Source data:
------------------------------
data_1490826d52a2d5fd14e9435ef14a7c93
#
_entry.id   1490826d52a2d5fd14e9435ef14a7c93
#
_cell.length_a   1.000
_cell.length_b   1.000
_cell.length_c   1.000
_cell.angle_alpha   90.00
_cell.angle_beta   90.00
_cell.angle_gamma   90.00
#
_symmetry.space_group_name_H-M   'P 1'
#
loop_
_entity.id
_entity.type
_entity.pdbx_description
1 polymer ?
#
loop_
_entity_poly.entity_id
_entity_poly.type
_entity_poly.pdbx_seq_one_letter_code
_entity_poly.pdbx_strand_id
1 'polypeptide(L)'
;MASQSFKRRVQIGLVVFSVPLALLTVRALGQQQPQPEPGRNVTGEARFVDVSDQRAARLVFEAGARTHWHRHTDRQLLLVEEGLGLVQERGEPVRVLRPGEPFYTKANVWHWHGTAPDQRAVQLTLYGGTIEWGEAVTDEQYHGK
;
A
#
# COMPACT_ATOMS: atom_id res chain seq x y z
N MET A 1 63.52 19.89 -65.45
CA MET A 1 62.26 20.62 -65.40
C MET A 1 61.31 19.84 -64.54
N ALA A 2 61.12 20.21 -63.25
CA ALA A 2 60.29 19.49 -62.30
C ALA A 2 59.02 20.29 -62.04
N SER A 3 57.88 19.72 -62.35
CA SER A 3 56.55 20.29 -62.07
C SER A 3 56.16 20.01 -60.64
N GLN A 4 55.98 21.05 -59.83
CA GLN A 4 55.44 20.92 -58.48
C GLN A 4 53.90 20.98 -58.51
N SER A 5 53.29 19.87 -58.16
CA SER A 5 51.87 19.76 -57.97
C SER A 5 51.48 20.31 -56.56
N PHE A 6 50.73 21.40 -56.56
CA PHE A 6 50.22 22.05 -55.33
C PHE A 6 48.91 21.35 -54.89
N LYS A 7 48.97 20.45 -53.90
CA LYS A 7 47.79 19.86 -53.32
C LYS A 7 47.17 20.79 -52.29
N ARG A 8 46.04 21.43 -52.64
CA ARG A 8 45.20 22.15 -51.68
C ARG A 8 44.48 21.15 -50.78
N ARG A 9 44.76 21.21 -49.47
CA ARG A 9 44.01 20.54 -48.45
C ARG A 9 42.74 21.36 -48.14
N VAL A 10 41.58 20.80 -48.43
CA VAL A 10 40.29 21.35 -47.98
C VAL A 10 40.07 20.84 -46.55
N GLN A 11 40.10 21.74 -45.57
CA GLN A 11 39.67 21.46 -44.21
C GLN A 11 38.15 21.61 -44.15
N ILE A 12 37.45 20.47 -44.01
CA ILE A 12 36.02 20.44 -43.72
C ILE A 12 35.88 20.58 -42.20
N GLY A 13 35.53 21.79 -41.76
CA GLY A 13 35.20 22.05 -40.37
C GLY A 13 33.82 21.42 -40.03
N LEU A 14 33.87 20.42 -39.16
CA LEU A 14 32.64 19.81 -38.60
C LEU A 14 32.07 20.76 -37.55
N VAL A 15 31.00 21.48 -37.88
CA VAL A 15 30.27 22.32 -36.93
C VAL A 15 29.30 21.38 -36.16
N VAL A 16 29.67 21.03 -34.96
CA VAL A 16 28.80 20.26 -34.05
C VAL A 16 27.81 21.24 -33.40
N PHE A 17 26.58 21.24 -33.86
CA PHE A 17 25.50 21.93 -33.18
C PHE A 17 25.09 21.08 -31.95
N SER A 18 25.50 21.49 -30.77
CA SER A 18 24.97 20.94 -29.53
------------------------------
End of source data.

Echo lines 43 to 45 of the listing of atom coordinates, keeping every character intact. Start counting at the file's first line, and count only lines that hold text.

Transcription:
N SER A 5 53.29 19.87 -58.16
CA SER A 5 51.87 19.76 -57.97
C SER A 5 51.48 20.31 -56.56